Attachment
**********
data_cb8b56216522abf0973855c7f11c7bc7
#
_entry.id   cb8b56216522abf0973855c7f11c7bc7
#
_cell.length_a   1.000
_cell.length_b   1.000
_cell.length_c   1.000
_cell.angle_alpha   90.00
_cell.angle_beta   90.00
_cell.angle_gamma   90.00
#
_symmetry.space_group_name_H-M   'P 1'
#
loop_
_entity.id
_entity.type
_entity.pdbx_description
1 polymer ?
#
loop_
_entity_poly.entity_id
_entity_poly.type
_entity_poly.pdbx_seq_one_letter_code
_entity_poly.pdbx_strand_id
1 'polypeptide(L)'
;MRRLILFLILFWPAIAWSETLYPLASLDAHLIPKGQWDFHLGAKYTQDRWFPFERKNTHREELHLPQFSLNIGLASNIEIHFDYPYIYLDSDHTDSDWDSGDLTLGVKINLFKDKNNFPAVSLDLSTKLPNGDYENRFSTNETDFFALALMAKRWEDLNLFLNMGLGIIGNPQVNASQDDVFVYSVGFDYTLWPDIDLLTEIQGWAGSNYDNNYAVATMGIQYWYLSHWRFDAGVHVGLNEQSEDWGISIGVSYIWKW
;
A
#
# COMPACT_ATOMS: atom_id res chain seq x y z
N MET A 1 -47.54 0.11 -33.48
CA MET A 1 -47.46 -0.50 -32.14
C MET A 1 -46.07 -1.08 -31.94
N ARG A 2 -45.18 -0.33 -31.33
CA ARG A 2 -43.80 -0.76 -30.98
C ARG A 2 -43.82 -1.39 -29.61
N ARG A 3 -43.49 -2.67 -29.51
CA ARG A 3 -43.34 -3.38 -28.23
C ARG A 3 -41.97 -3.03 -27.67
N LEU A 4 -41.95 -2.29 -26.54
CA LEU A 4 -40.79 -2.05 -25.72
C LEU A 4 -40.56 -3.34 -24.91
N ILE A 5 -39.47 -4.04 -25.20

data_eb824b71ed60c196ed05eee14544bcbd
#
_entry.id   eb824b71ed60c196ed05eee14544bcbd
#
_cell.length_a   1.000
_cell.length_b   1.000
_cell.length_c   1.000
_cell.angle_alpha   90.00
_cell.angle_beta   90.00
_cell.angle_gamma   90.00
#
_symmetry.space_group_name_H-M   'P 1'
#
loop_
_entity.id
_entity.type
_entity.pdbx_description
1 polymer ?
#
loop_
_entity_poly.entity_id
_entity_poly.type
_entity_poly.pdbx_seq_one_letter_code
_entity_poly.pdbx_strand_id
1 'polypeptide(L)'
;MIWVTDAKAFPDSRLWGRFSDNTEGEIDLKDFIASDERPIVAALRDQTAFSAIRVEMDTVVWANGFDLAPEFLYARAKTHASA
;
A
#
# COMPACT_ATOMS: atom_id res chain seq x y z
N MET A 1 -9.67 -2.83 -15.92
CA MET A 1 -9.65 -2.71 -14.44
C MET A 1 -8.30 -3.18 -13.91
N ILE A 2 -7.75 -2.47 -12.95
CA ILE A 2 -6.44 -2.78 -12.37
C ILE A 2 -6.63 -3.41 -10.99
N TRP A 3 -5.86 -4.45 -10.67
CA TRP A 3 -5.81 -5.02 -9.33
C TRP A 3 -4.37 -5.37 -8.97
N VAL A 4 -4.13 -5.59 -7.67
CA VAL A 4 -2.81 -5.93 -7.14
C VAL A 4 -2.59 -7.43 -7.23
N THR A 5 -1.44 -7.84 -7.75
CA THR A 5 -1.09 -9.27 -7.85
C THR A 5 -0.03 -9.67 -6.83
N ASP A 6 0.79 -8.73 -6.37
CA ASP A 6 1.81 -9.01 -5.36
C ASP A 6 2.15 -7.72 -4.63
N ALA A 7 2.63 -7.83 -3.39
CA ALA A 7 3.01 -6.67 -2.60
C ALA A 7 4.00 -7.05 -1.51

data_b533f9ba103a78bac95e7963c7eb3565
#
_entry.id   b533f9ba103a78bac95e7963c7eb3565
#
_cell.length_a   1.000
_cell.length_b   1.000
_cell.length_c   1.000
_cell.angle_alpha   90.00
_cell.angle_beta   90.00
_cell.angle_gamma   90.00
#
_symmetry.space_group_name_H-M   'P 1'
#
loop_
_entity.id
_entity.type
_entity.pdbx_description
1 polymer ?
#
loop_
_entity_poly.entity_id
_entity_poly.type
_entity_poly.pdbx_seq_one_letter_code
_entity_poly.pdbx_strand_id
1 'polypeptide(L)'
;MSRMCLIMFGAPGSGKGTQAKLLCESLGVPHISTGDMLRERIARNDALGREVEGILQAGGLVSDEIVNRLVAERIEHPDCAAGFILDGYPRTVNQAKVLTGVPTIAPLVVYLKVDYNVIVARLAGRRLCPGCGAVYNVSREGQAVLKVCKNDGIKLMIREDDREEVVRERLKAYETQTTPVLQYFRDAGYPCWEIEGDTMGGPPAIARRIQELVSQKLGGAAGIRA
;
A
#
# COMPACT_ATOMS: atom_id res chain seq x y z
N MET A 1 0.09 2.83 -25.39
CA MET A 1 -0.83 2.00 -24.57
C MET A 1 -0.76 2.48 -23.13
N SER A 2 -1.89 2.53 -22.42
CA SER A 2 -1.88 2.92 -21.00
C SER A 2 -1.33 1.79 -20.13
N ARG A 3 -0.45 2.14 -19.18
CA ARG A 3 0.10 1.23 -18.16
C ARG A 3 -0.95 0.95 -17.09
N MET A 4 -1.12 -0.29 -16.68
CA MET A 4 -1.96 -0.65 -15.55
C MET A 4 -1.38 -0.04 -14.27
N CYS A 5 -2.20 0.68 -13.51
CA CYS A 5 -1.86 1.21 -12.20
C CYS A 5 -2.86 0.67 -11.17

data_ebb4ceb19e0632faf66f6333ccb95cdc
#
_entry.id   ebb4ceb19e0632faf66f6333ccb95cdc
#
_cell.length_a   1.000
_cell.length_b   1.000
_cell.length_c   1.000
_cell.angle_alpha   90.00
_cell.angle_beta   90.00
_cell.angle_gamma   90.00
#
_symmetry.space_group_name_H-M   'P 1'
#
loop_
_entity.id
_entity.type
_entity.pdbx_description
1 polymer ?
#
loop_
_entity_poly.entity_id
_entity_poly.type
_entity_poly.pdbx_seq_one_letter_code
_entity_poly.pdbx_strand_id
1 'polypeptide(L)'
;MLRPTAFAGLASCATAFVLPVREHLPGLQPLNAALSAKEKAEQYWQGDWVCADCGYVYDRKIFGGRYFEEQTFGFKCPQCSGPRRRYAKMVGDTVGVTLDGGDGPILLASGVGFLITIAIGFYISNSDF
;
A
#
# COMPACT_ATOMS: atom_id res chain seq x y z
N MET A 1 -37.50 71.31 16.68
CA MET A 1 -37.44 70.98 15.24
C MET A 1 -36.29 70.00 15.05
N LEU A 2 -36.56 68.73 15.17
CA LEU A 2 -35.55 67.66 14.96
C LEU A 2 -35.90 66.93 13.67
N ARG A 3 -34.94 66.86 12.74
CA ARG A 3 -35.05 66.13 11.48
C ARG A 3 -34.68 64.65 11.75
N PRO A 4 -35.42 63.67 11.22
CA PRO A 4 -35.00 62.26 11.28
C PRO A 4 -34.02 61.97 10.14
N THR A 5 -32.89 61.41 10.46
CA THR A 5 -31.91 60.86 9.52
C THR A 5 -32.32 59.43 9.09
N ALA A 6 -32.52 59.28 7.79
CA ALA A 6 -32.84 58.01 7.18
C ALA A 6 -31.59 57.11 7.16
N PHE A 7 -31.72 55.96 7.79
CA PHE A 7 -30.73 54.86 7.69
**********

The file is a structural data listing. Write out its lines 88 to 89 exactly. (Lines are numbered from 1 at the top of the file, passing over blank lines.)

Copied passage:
C THR A 5 -0.03 -9.67 -6.83
N ASP A 6 0.79 -8.73 -6.37